The demographic characteristics and laboratory features of the 48 APL patients are summarized in Table 1. All the patients were adults except for one. Prolonged PT was observed in 38 (81%) out of 47 patients tested, and prolonged aPTT in 6 patients (13%). Increased FDP and D-dimer were observed in all of the 39 patients tested.
The results of fluorescent
APL is uncommon in children under 10 years of age and is mostly prevalent in midlife. Most of the demographic and laboratory characteristics of our patients (Table 1), including immunophenotype and distribution of
All 48 patients revealed the markers t(15;17) or
In previous studies, secondary cytogenetic abnormalities have been reported in 26% to 40% of cases, and among them, trisomy 8 was reported as the most frequent abnormality, with ider(17)(q10) accounting for only 1% to 3% [20, 21]. However, in the present study, ider(17) was observed in 5 patients (10.4%), being the second most frequently observed additional chromosomal abnormality following trisomy 8. Although the significance of this finding remains to be fully elucidated, it is noteworthy that ider(17) is one of the most common additional chromosomal aberrations in the Korean population.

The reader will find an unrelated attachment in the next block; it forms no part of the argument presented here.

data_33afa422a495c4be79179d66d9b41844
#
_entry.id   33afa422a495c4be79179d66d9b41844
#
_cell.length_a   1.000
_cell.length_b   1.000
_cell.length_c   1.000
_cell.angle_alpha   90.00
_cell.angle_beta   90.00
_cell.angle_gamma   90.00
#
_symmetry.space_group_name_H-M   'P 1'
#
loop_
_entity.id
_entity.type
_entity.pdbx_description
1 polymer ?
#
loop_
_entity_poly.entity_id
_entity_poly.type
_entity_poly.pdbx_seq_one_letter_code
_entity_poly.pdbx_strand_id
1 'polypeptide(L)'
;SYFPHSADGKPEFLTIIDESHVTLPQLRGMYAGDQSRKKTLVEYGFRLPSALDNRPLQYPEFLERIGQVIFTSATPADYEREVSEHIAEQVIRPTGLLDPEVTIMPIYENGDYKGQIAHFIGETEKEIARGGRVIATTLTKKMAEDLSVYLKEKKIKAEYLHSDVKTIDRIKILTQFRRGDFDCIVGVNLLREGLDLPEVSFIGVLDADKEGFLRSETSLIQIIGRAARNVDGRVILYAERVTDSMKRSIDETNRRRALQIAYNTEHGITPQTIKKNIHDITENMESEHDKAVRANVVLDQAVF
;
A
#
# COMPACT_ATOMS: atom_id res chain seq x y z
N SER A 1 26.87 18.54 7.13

Ever since the introduction of ATRA in front-line therapy APL has been considered to be the most curable subtype of AML [22, 23]. Despite the great improvement in APL treatment, early death due to severe bleeding is one of the major problems in APL, which occurs in approximately 5-10% of newly diagnosed cases . The life-threatening bleeding problems associated with disseminated coagulopathy require instant treatment with ATRA, and the correct diagnosis should be considered as a medical emergency in a patient with APL, requiring a fast and accurate diagnosis, preferably within hours .